All of the tea sandwiches and desserts were homemade by the members. Most importantly, the servers were comprised of students from both schools, who give their time and volunteer as a community service. The students included: Danielle Sugar, Christina Testa, Julia Testa, Haley Warshaw, Bob Morris, Liam Gagliao, Dana Galgano, Michelle Morris and Branden Warshaw.
Despite the change of ownership that took place at the beginning of the year, Dodds & Eder remains pretty much the same: a store you can count on for your outdoor home furnishing, home decor and gardening needs.
“The transition has been pretty seamless,” says Dorothy Simons, who purchased the retail part of the business along with Carrie Leopold, continuing the store as Dodds & Eder Home. The ladies purchased the store from owner Joe McLaughlin and took over Jan. 1.
Two hundred business students from high schools across Nassau County, including two teams from Oyster Bay High School, competed for scholarships and cash awards—more than $33,000 in all—from various sponsors at Nassau County’s annual Comptroller’s Entrepreneurial Challenge.
Last month at the Theodore Roosevelt Executive and Legislative Building, student teams had 10 minutes to convince a panel of expert judges that their plan for a business in the Plaza of the new Nassau Veterans Memorial Coliseum is feasible and would be successful.
Now that the polar vortex is finally behind us, it’s a great time to get out and explore the beautiful gardens at Planting Fields Arboretum, which are coming into full bloom; but, not to be missed is the wonderful new exhibit called Fabulous Interiors by Elsie De Wolfe and Charles Duveen 1915-1945, which just opened and will run through September.
According to Gwendolyn Smith, the curator of the exhibit, the two designers had uniquely different styles.
Sunday, April 13 was the perfect day for an Easter egg hunt, and Raynham Hall Museum was ready with 500 plastic eggs filled with treats placed in the yard of the museum. The hunt started at 11:30 a.m. with more than 100 excited kids and grown-ups swarming through the gate.
Theresa Skvarla, director of public relations, and Alex Sutherland, director of education, were ready. Kids were armed with baskets to fill and parents had their cameras ready for memories with the Easter Bunny.
It’s official: Oyster Bay is a town of tree huggers. For the 25th year in a row, the town has been designated a “Tree City USA” by the National Arbor Day Foundation, a national program that provides the framework for community forestry management for cities and towns across America.
“This designation, given to communities which have developed and implemented comprehensive tree planting and preservation programs, is a national recognition that is very gratifying to the Town Board, as we have made the care of our community tree resources a top priority,” says Town of Oyster Bay Supervisor John Venditto.
Drop by the Oyster Bay Historical Society’s Koenig Center, 20 Summit St., to see their newest exhibit, It’s Time for Tea. The juried art show features ceramic works of art related to tea and its accouterments, on display now through June 8. The work was created by the members of the Ceramic Media Group of the Long Island Craft Guild, and features a selection of both functional and sculptural pieces.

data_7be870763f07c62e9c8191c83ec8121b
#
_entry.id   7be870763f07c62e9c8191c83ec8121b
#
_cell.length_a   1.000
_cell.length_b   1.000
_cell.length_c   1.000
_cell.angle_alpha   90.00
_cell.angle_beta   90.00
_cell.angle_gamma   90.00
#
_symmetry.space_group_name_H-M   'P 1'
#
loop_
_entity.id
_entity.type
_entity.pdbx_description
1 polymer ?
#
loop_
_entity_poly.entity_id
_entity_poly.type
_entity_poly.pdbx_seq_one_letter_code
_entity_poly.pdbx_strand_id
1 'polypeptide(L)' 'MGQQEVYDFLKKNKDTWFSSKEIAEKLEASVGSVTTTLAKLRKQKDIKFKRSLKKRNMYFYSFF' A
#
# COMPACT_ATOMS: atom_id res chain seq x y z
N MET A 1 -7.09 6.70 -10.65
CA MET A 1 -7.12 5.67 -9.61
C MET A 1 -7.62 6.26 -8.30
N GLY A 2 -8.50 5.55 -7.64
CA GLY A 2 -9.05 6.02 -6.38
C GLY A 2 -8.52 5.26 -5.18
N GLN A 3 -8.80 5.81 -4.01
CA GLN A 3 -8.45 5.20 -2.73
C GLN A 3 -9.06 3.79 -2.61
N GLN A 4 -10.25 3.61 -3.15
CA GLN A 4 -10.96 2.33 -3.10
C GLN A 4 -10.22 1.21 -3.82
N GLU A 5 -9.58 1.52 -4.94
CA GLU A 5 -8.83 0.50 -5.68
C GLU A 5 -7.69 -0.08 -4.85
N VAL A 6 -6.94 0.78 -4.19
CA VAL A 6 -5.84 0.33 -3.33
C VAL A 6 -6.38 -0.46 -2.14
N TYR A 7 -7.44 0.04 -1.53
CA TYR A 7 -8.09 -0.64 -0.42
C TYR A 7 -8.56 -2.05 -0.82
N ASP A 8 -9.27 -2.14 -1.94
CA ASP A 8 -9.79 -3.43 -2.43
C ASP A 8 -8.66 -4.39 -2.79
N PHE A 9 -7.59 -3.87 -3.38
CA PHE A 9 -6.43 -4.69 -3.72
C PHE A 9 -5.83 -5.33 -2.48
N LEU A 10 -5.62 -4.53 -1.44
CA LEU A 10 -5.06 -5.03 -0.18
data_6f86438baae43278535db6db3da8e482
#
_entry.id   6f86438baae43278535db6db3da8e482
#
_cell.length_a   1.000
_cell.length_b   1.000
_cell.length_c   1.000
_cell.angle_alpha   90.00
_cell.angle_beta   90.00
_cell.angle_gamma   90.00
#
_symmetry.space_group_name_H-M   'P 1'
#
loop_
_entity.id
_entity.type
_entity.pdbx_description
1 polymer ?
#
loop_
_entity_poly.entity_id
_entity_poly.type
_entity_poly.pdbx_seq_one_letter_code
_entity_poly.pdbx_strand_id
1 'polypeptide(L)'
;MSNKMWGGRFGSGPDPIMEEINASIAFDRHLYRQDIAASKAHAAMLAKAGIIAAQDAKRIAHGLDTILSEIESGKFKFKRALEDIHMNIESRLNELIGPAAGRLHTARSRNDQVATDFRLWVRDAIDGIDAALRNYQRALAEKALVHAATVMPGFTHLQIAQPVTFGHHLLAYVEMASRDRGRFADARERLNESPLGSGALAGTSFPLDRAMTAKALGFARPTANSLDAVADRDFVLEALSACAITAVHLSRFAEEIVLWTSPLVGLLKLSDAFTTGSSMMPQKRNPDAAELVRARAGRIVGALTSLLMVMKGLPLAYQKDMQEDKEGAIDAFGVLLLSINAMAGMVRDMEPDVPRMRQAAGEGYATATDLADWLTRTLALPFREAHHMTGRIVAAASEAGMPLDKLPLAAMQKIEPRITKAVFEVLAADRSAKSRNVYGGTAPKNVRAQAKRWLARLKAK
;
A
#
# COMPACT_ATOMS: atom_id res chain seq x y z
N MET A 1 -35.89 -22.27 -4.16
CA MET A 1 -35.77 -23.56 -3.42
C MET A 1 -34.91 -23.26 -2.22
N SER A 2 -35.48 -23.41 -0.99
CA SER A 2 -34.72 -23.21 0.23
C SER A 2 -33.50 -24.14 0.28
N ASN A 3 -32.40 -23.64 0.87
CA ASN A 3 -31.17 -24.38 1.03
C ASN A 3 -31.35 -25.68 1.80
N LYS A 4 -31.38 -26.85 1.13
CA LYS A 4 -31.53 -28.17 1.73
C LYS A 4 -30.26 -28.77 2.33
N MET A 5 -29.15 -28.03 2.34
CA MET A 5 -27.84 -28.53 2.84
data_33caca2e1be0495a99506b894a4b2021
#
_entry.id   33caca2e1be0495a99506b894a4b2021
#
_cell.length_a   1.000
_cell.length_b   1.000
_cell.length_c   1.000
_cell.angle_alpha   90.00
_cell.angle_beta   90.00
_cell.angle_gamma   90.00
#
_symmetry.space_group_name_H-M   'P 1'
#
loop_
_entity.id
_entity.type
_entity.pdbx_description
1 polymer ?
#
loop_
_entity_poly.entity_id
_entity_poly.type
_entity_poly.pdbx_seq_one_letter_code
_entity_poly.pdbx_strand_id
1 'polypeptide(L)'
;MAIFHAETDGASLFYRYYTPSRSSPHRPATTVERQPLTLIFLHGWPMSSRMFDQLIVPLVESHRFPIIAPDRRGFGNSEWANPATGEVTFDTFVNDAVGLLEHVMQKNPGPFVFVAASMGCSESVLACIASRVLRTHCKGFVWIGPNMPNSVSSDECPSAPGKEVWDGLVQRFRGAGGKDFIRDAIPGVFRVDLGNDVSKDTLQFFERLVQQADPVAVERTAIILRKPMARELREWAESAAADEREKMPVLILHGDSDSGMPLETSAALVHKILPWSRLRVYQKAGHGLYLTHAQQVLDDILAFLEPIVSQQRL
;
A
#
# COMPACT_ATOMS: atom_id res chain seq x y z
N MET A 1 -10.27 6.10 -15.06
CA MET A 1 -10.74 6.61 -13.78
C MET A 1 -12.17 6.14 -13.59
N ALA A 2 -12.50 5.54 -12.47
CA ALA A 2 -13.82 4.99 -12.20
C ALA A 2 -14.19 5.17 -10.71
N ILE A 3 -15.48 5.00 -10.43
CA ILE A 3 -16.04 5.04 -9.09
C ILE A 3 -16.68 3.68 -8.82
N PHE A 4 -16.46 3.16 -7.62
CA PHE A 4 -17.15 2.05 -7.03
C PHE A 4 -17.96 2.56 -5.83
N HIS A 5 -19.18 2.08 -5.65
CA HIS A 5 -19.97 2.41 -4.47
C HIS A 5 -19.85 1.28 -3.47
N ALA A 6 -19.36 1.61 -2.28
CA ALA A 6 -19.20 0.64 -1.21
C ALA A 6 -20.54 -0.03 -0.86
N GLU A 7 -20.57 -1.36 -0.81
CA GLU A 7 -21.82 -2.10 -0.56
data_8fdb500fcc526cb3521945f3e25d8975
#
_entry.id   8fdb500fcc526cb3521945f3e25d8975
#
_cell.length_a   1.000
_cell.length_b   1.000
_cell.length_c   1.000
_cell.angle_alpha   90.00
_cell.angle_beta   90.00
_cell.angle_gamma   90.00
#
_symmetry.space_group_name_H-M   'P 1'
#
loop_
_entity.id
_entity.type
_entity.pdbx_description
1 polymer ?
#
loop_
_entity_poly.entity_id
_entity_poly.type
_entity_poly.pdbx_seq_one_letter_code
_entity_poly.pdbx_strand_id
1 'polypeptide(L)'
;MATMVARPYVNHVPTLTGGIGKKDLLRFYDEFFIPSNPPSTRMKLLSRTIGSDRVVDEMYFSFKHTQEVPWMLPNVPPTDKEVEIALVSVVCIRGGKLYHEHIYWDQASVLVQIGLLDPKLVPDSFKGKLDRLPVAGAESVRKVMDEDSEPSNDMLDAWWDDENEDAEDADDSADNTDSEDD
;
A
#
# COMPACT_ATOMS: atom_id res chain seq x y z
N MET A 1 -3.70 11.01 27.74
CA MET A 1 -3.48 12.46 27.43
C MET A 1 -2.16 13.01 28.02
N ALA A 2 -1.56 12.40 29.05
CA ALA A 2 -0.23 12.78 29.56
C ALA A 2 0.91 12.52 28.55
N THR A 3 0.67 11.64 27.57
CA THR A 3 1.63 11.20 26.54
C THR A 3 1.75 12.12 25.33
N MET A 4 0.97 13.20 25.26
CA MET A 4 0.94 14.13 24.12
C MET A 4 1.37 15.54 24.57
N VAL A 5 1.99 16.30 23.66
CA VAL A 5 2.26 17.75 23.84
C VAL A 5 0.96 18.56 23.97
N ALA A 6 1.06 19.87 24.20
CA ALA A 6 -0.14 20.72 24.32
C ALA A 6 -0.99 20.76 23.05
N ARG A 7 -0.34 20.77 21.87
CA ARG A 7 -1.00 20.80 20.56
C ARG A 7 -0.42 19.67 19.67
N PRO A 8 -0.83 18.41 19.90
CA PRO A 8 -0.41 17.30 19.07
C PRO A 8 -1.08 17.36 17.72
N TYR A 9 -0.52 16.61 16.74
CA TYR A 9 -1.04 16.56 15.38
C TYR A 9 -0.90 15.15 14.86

A special bonus at the show is “The Juror’s Corner,” a display of several on the miniature teapots made by renowned ceramist Fong Choo, who judged the show online by viewing jpegs. They demonstrate the breadth of possibility in his approach to the utilitarian shape.
Tundra, the arctic snowy owl, fixed her golden eyes upon me, clucked her beak, then turned her head, ready for her close-up. Two months earlier she was near death at LaGuardia Airport, emaciated with a broken wing, but was saved by a dedicated group of people called Volunteers for Wildlife. The organization located at Bailey Arboretum in Lattingtown houses not only the rehabilitation hospital for wildlife but has aviaries where the public can see the rescued birds.
Earlier this month at the Seawanhaka Yacht Club, 160 people arrived for the organization’s fundraising gala.
Movie lovers once again have a chance to see first-run films in the theater without having to travel far. Glen Cove Cinemas re-opened last week, with a ribbon-cutting ceremony and free films offered to celebrate the occasion.
“Thanks to all of the support we have here and all of you, Glen Cove is once again open for business,” said Mayor Reginald Spinello at the ceremony, held outside the theater on Thursday, April 10. “This is going to be so good for Glen Cove and the surrounding communities.”
“I didn’t know I needed my own Teddy Bear,” said a woman after the first annual Teddy’s Taste of the West dinner and fundraiser at Canterbury Ales on March 19.
Members were given an authentic Teddy Bear as a surprise gift at the end of the evening. As they say, membership has its privileges and that includes a June 11 event when Ken Burns will come to share a preview of his new film on three Roosevelts. Burns’ film explores the political and family ties between President Theodore Roosevelt, President Franklin Roosevelt and his wife, First Lady Eleanor Roosevelt, a Roosevelt in her own right.
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